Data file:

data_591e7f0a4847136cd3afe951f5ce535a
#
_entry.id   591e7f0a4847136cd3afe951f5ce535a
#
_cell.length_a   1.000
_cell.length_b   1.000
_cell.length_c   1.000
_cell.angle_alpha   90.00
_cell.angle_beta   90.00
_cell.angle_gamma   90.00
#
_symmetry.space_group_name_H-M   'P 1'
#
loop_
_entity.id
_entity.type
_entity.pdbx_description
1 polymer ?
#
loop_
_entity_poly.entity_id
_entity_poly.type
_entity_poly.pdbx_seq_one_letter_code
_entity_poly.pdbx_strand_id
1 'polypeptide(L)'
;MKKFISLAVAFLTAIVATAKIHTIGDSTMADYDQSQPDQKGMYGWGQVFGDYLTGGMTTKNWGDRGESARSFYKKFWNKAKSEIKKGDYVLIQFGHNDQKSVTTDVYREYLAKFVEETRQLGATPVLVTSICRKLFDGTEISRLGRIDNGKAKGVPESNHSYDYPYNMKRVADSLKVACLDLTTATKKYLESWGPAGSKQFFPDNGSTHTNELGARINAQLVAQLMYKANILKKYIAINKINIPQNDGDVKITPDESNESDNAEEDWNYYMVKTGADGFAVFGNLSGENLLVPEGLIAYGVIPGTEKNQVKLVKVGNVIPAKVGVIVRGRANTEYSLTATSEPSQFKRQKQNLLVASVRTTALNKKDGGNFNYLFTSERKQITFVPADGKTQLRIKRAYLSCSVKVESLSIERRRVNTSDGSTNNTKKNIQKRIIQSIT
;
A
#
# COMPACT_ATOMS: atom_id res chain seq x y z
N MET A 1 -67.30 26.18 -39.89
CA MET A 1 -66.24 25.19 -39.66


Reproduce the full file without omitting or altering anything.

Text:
data_591e7f0a4847136cd3afe951f5ce535a
#
_entry.id   591e7f0a4847136cd3afe951f5ce535a
#
_cell.length_a   1.000
_cell.length_b   1.000
_cell.length_c   1.000
_cell.angle_alpha   90.00
_cell.angle_beta   90.00
_cell.angle_gamma   90.00
#
_symmetry.space_group_name_H-M   'P 1'
#
loop_
_entity.id
_entity.type
_entity.pdbx_description
1 polymer ?
#
loop_
_entity_poly.entity_id
_entity_poly.type
_entity_poly.pdbx_seq_one_letter_code
_entity_poly.pdbx_strand_id
1 'polypeptide(L)'
;MKKFISLAVAFLTAIVATAKIHTIGDSTMADYDQSQPDQKGMYGWGQVFGDYLTGGMTTKNWGDRGESARSFYKKFWNKAKSEIKKGDYVLIQFGHNDQKSVTTDVYREYLAKFVEETRQLGATPVLVTSICRKLFDGTEISRLGRIDNGKAKGVPESNHSYDYPYNMKRVADSLKVACLDLTTATKKYLESWGPAGSKQFFPDNGSTHTNELGARINAQLVAQLMYKANILKKYIAINKINIPQNDGDVKITPDESNESDNAEEDWNYYMVKTGADGFAVFGNLSGENLLVPEGLIAYGVIPGTEKNQVKLVKVGNVIPAKVGVIVRGRANTEYSLTATSEPSQFKRQKQNLLVASVRTTALNKKDGGNFNYLFTSERKQITFVPADGKTQLRIKRAYLSCSVKVESLSIERRRVNTSDGSTNNTKKNIQKRIIQSIT
;
A
#
# COMPACT_ATOMS: atom_id res chain seq x y z
N MET A 1 -67.30 26.18 -39.89
CA MET A 1 -66.24 25.19 -39.66